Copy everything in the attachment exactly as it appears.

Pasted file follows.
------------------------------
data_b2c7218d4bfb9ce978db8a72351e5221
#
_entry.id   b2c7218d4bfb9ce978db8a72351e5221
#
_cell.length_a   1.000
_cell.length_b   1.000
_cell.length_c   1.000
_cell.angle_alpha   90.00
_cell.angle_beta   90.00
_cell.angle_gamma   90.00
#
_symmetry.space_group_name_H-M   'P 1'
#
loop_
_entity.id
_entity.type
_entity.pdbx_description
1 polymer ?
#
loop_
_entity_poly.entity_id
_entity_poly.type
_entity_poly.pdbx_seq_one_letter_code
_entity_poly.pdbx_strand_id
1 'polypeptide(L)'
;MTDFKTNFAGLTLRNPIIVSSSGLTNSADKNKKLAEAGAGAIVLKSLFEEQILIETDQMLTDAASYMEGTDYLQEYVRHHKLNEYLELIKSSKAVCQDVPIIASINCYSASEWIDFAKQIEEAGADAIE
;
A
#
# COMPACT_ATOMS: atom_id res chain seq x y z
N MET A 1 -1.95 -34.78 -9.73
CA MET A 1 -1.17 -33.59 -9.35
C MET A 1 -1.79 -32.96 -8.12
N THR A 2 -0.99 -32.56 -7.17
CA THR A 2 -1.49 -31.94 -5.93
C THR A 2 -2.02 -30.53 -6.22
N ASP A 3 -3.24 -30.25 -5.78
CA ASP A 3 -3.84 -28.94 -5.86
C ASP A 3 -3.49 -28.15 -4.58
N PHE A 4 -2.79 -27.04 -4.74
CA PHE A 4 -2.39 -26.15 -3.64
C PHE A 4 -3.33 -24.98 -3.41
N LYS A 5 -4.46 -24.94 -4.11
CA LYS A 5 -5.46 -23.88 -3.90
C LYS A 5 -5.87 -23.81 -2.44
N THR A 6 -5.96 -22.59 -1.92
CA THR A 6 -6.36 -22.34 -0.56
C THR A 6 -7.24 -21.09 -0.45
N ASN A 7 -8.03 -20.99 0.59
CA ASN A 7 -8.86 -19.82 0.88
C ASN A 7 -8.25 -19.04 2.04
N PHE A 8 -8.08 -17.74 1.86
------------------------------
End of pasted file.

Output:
data_b2c7218d4bfb9ce978db8a72351e5221
#
_entry.id   b2c7218d4bfb9ce978db8a72351e5221
#
_cell.length_a   1.000
_cell.length_b   1.000
_cell.length_c   1.000
_cell.angle_alpha   90.00
_cell.angle_beta   90.00
_cell.angle_gamma   90.00
#
_symmetry.space_group_name_H-M   'P 1'
#
loop_
_entity.id
_entity.type
_entity.pdbx_description
1 polymer ?
#
loop_
_entity_poly.entity_id
_entity_poly.type
_entity_poly.pdbx_seq_one_letter_code
_entity_poly.pdbx_strand_id
1 'polypeptide(L)'
;MTDFKTNFAGLTLRNPIIVSSSGLTNSADKNKKLAEAGAGAIVLKSLFEEQILIETDQMLTDAASYMEGTDYLQEYVRHHKLNEYLELIKSSKAVCQDVPIIASINCYSASEWIDFAKQIEEAGADAIE
;
A
#
# COMPACT_ATOMS: atom_id res chain seq x y z
N MET A 1 -1.95 -34.78 -9.73
CA MET A 1 -1.17 -33.59 -9.35
C MET A 1 -1.79 -32.96 -8.12
N THR A 2 -0.99 -32.56 -7.17
CA THR A 2 -1.49 -31.94 -5.93
C THR A 2 -2.02 -30.53 -6.22
N ASP A 3 -3.24 -30.25 -5.78
CA ASP A 3 -3.84 -28.94 -5.86
C ASP A 3 -3.49 -28.15 -4.58
N PHE A 4 -2.79 -27.04 -4.74
CA PHE A 4 -2.39 -26.15 -3.64
C PHE A 4 -3.33 -24.98 -3.41
N LYS A 5 -4.46 -24.94 -4.11
CA LYS A 5 -5.46 -23.88 -3.90
C LYS A 5 -5.87 -23.81 -2.44
N THR A 6 -5.96 -22.59 -1.92
CA THR A 6 -6.36 -22.34 -0.56
C THR A 6 -7.24 -21.09 -0.45
N ASN A 7 -8.03 -20.99 0.59
CA ASN A 7 -8.86 -19.82 0.88
C ASN A 7 -8.25 -19.04 2.04
N PHE A 8 -8.08 -17.74 1.86